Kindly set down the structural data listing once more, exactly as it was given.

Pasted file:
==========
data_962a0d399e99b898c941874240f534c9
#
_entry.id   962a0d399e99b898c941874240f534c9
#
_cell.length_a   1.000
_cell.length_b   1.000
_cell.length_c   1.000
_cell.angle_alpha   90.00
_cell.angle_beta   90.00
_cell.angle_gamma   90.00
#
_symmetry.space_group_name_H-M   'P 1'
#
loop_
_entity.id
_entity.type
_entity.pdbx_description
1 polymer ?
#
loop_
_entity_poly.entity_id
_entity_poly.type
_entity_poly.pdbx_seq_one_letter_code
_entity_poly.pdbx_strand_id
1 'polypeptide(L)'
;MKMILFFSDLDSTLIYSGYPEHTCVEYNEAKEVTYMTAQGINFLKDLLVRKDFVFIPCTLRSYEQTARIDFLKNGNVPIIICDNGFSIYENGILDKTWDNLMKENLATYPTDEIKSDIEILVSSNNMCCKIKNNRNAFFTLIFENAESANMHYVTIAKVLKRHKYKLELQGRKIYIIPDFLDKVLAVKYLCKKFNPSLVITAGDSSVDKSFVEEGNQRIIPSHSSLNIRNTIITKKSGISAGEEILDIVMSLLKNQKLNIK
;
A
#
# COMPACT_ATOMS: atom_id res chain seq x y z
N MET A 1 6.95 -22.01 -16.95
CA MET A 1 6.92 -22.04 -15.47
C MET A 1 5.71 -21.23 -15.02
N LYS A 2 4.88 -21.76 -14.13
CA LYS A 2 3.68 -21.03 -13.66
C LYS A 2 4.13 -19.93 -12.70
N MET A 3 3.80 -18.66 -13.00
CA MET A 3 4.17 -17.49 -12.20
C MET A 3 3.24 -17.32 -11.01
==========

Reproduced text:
data_962a0d399e99b898c941874240f534c9
#
_entry.id   962a0d399e99b898c941874240f534c9
#
_cell.length_a   1.000
_cell.length_b   1.000
_cell.length_c   1.000
_cell.angle_alpha   90.00
_cell.angle_beta   90.00
_cell.angle_gamma   90.00
#
_symmetry.space_group_name_H-M   'P 1'
#
loop_
_entity.id
_entity.type
_entity.pdbx_description
1 polymer ?
#
loop_
_entity_poly.entity_id
_entity_poly.type
_entity_poly.pdbx_seq_one_letter_code
_entity_poly.pdbx_strand_id
1 'polypeptide(L)'
;MKMILFFSDLDSTLIYSGYPEHTCVEYNEAKEVTYMTAQGINFLKDLLVRKDFVFIPCTLRSYEQTARIDFLKNGNVPIIICDNGFSIYENGILDKTWDNLMKENLATYPTDEIKSDIEILVSSNNMCCKIKNNRNAFFTLIFENAESANMHYVTIAKVLKRHKYKLELQGRKIYIIPDFLDKVLAVKYLCKKFNPSLVITAGDSSVDKSFVEEGNQRIIPSHSSLNIRNTIITKKSGISAGEEILDIVMSLLKNQKLNIK
;
A
#
# COMPACT_ATOMS: atom_id res chain seq x y z
N MET A 1 6.95 -22.01 -16.95
CA MET A 1 6.92 -22.04 -15.47
C MET A 1 5.71 -21.23 -15.02
N LYS A 2 4.88 -21.76 -14.13
CA LYS A 2 3.68 -21.03 -13.66
C LYS A 2 4.13 -19.93 -12.70
N MET A 3 3.80 -18.66 -13.00
CA MET A 3 4.17 -17.49 -12.20
C MET A 3 3.24 -17.32 -11.01